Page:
Feedback
News

Fate of Travel Order With Appeals Court After Judge Questions Whether Ban Is Anti-Muslim

Trump Travel Order Showdown: Federal Appeals Court Hears Arguments 2:12

Three federal appeals court judges heard arguments Tuesday over President Donald Trump's executive order temporarily barring entry to the United States of refugees and those from seven predominantly Muslim nations.

The judges from the 9th U.S. Circuit Court of Appeals in San Francisco did not immediately make a decision in the controversial executive action but a ruling will probably come down this week, the court said.

The Justice Department is seeking to overturn a lower-court judge's temporary restraining order that blocked Trump's order. Critics have called Trump's order a "Muslim ban," a claim the president has denied.

If the appeals court judges agree with the government and grant a stay, the executive order would go back into effect.

The judges were tough on attorneys for the U.S. government as well as Washington state for making claims without having put evidence in the record in the fast-moving case.

Related: Cleveland Clinic Doctor Blocked From Entering U.S. Allowed Into Country

Asked about evidence connecting the seven countries to terrorism, August E. Flentje, special counsel to the U.S. assistant attorney general, said: "The strongest point on that is in 2015 and 2016 both Congress and the administration made determinations that these seven countries posed the greatest risk of terrorism."

Judge Richard Clifton countered: "It's not like there haven't been processes in place to take some care with people coming from those countries."

Clifton asked whether there was any "real risk" or whether circumstances had changed such that risks couldn't be met by existing safeguards during a review.

"Well, the president determined that there was a real risk," Flentje replied, adding that Trump's order was a "short halt." The Justice Department also argued that the state of Washington, which sought the suspension of the order, didn't have legal standing to challenge the president's national over national security.

Trump's order restricted travelers carrying visas from Sudan, Libya, Somalia, Syria, Iran, Iraq and Yemen from entering the United States for 90 days. The previous reference to those countries under federal law covered vetting of mostly European travelers who passed through, not banning entry of citizens from the seven countries.

In addition, refugees were barred for 120 days, and all Syrian refugees were barred indefinitely under Trump's order.

Related: Trump's 'Vetting' Order Wouldn't Have Prevented Majority of Attacks

Lawyers for Washington argued that the state suffered harm to its economy and public universities because the order jeopardized the contributions of citizens from the affected countries. The lawyers said 7,000 noncitizen immigrants from the seven countries reside in Washington. The lawyers also said the order stranded some university faculty and students who happened to be abroad when it was issued.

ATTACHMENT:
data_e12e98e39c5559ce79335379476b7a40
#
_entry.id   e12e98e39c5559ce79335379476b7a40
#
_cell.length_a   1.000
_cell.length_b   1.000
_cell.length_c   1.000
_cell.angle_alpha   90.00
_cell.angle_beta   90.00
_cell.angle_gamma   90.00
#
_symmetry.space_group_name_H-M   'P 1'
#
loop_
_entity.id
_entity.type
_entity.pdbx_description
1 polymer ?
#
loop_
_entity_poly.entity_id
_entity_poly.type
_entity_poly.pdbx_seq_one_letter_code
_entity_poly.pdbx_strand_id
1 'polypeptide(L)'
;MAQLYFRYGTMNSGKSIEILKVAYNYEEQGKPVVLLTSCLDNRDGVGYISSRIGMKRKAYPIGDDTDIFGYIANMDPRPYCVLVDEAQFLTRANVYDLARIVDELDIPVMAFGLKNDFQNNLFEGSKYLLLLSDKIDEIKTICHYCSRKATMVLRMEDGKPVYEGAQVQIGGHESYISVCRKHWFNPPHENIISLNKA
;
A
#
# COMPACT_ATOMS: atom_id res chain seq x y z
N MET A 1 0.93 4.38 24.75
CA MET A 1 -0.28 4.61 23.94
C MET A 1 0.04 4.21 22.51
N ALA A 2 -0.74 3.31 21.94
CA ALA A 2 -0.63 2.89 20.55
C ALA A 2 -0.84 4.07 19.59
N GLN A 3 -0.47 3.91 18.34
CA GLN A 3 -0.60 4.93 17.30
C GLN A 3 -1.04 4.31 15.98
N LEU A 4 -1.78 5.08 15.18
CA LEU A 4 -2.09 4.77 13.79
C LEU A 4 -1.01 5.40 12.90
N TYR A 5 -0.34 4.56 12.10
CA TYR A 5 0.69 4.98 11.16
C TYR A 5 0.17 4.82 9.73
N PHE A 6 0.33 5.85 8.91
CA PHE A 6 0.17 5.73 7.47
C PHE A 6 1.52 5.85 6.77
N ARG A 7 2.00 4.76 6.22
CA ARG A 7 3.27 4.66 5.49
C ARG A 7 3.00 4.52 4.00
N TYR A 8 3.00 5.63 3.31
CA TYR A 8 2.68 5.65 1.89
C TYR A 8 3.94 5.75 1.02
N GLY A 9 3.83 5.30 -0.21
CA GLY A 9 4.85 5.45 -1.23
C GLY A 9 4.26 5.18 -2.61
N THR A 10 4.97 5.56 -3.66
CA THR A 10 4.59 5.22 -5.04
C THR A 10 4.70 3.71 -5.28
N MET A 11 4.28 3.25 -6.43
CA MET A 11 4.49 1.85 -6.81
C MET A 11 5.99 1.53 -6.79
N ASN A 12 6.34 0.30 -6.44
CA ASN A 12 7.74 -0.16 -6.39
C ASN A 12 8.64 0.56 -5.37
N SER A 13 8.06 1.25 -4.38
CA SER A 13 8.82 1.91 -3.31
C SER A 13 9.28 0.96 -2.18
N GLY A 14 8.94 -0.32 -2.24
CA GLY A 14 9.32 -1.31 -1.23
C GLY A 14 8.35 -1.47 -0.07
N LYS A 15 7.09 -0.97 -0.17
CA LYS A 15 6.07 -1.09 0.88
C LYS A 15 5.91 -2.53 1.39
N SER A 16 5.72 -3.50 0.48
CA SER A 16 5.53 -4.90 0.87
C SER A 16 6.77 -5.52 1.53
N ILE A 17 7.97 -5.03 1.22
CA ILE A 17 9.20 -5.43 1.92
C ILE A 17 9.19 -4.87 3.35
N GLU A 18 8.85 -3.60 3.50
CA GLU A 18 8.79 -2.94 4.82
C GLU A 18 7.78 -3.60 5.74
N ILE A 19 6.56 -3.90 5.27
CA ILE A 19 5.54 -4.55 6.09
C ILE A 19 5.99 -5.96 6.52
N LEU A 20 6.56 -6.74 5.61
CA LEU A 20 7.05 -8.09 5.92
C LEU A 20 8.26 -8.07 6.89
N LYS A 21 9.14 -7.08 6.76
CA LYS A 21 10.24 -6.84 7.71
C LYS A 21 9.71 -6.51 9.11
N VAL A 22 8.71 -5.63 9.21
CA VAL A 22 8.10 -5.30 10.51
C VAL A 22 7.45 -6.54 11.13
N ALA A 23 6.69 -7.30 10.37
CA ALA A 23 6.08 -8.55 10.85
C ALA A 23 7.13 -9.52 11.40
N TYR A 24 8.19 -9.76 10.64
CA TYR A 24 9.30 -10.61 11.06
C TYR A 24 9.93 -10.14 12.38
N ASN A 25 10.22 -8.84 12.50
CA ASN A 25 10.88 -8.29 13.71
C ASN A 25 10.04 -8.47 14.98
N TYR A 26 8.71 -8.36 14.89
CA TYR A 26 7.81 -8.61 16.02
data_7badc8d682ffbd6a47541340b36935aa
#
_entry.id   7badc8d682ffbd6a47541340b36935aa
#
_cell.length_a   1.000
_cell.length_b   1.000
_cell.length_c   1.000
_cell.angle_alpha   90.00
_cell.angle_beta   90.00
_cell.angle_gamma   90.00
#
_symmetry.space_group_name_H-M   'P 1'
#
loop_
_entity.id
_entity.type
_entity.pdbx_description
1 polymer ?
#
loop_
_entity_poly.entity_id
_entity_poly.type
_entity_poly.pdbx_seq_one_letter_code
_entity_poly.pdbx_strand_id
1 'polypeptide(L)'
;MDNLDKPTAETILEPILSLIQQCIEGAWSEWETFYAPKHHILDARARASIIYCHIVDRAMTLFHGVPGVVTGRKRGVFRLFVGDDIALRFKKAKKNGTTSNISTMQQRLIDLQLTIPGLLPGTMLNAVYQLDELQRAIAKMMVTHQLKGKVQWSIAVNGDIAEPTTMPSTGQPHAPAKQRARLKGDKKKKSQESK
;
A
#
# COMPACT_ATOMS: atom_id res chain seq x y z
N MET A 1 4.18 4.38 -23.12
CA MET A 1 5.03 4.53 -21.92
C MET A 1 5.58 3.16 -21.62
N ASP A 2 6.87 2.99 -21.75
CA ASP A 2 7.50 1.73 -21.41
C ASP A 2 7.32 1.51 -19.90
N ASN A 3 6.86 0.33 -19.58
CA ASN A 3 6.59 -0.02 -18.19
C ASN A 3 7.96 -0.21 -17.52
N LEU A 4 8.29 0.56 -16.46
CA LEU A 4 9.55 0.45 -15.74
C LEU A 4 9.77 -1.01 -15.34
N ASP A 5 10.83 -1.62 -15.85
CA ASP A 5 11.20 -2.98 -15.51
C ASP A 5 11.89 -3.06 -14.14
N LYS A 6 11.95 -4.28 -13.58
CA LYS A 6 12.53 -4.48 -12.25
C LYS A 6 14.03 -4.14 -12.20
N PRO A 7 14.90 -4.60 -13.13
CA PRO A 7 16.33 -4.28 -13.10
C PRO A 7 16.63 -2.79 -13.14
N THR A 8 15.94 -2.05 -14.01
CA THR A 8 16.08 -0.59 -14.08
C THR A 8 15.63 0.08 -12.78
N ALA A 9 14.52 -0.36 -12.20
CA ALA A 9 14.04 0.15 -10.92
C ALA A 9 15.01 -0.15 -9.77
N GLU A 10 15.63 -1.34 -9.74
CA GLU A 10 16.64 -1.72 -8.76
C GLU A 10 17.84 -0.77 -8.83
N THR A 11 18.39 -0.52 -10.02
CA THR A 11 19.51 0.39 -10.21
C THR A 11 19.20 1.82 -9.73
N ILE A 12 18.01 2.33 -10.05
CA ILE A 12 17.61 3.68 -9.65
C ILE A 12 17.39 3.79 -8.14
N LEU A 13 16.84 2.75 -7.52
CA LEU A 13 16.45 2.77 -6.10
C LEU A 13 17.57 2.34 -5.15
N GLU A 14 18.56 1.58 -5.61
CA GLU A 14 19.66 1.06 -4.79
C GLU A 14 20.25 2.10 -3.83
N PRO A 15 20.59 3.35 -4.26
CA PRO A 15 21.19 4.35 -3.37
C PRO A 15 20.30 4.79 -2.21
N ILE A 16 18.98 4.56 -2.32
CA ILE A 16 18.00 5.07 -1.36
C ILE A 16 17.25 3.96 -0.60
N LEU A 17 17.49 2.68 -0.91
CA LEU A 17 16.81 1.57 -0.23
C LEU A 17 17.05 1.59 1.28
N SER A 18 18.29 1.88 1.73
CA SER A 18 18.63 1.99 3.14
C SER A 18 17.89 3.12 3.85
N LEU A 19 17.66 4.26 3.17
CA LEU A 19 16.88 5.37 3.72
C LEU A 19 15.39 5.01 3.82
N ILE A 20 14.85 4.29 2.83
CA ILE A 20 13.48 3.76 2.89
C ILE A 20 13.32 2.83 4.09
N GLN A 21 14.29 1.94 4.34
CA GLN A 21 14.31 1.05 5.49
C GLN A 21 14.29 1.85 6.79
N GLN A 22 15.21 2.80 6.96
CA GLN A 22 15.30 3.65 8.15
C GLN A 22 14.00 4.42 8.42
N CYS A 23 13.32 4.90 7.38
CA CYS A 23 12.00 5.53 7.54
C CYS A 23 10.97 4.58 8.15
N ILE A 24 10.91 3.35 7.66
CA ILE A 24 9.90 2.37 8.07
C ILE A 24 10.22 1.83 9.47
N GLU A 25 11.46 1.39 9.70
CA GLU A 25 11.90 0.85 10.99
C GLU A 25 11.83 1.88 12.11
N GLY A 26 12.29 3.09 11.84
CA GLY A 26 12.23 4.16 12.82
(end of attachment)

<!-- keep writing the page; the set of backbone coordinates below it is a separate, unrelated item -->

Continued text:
State lawyers further argued that the order violated visa holders' rights to due process and alleged that Trump has made it clear that it is designed to favor Christians over Muslims. Minnesota joined Washington's lawsuit.

Clifton said he wasn't entirely persuaded by the argument by Washington state that the executive order amounted to religious discrimination. He said the seven countries appeared to only make up a small percentage of the world's Muslims.

Image: Protests over Trump executive order
Naimah Qazi, left, and Hatal Ashraph, both of Hawthorne, California, protest President Donald Trump's executive order at Los Angeles International Airport on Friday. Kyle Grillot / AFP - Getty Images

"I have trouble understanding why we're supposed to infer religious animus when, in fact, the vast majority of Muslims would not be affected as residents of those nations — and where the concern for terrorism with those connected with radical Islamic sects is kind of hard to deny," he said.

The judge also noted past presidential orders that treated people differently based on nationality. "We treat people from North Korea differently than we treat people from France," Clifton said.

Washington Solicitor General Noah Purcell argued that past presidential orders were more narrow.

"It was the executive order itself which cause irreparable harm to our state" by stranding public university faculty overseas, disrupting the lives of longtime residents and causing the state to lose tax revenue, Purcell said.

Purcell said that the "chaos" from the order was just starting to subside and that "it's the federal government that's asking the court to upend that status quo again."

Related: Iran's Ayatollah Khamenei Says Trump 'Shows Real Face of America'

Flentje said that while Washington focused on the harms suffered to people in the state, U.S. District Judge James Robart's order blocking the restrictions "goes way beyond that."

Visa holders and refugees rushed to take advantage of the pause. About 60,000 visas that had been canceled were deemed valid after Robart issued his restraining order last week.

Trump has said the executive order is necessary to protect Americans from terrorism. It follows campaign pledges for "extreme vetting" of some of those wishing to enter the United States.

The Trump administration argued Monday that if the appeals court were inclined to rule for the states, it should allow the travel restrictions to be restored but give an exemption to people who were allowed into the country before and now want to return, or to people here on visas now who want to travel and then return.

Critics have noted that although the order cites the Sept. 11 terrorism attacks as a justification, none of the hijackers in the attacks were from the affected countries. Some have called the restrictions un-American.